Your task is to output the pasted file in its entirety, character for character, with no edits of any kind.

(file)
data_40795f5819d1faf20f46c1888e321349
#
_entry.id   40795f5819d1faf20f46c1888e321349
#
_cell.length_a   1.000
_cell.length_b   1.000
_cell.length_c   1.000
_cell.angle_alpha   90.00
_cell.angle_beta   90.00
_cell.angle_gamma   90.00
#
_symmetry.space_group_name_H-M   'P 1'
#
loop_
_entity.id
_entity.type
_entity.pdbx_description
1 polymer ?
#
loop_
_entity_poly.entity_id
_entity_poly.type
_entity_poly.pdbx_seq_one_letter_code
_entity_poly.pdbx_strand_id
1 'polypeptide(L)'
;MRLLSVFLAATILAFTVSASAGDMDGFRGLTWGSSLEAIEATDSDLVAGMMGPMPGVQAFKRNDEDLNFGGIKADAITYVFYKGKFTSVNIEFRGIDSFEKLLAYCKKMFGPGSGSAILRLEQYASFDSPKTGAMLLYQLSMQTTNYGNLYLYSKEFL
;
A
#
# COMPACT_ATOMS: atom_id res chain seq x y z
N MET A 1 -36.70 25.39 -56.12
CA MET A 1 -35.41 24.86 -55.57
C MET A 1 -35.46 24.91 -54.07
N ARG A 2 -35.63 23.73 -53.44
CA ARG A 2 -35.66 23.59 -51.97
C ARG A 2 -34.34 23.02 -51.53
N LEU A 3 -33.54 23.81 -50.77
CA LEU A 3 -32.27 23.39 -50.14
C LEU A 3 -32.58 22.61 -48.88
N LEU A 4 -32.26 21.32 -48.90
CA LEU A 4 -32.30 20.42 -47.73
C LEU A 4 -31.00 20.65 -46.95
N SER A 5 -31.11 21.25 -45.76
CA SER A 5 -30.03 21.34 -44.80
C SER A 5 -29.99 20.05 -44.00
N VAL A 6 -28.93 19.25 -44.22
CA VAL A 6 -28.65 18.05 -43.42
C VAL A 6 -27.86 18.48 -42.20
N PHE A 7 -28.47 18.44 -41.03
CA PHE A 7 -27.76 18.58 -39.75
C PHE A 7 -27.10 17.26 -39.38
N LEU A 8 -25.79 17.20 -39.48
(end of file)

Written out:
data_40795f5819d1faf20f46c1888e321349
#
_entry.id   40795f5819d1faf20f46c1888e321349
#
_cell.length_a   1.000
_cell.length_b   1.000
_cell.length_c   1.000
_cell.angle_alpha   90.00
_cell.angle_beta   90.00
_cell.angle_gamma   90.00
#
_symmetry.space_group_name_H-M   'P 1'
#
loop_
_entity.id
_entity.type
_entity.pdbx_description
1 polymer ?
#
loop_
_entity_poly.entity_id
_entity_poly.type
_entity_poly.pdbx_seq_one_letter_code
_entity_poly.pdbx_strand_id
1 'polypeptide(L)'
;MRLLSVFLAATILAFTVSASAGDMDGFRGLTWGSSLEAIEATDSDLVAGMMGPMPGVQAFKRNDEDLNFGGIKADAITYVFYKGKFTSVNIEFRGIDSFEKLLAYCKKMFGPGSGSAILRLEQYASFDSPKTGAMLLYQLSMQTTNYGNLYLYSKEFL
;
A
#
# COMPACT_ATOMS: atom_id res chain seq x y z
N MET A 1 -36.70 25.39 -56.12
CA MET A 1 -35.41 24.86 -55.57
C MET A 1 -35.46 24.91 -54.07
N ARG A 2 -35.63 23.73 -53.44
CA ARG A 2 -35.66 23.59 -51.97
C ARG A 2 -34.34 23.02 -51.53
N LEU A 3 -33.54 23.81 -50.77
CA LEU A 3 -32.27 23.39 -50.14
C LEU A 3 -32.58 22.61 -48.88
N LEU A 4 -32.26 21.32 -48.90
CA LEU A 4 -32.30 20.42 -47.73
C LEU A 4 -31.00 20.65 -46.95
N SER A 5 -31.11 21.25 -45.76
CA SER A 5 -30.03 21.34 -44.80
C SER A 5 -29.99 20.05 -44.00
N VAL A 6 -28.93 19.25 -44.22
CA VAL A 6 -28.65 18.05 -43.42
C VAL A 6 -27.86 18.48 -42.20
N PHE A 7 -28.47 18.44 -41.03
CA PHE A 7 -27.76 18.58 -39.75
C PHE A 7 -27.10 17.26 -39.38
N LEU A 8 -25.79 17.20 -39.48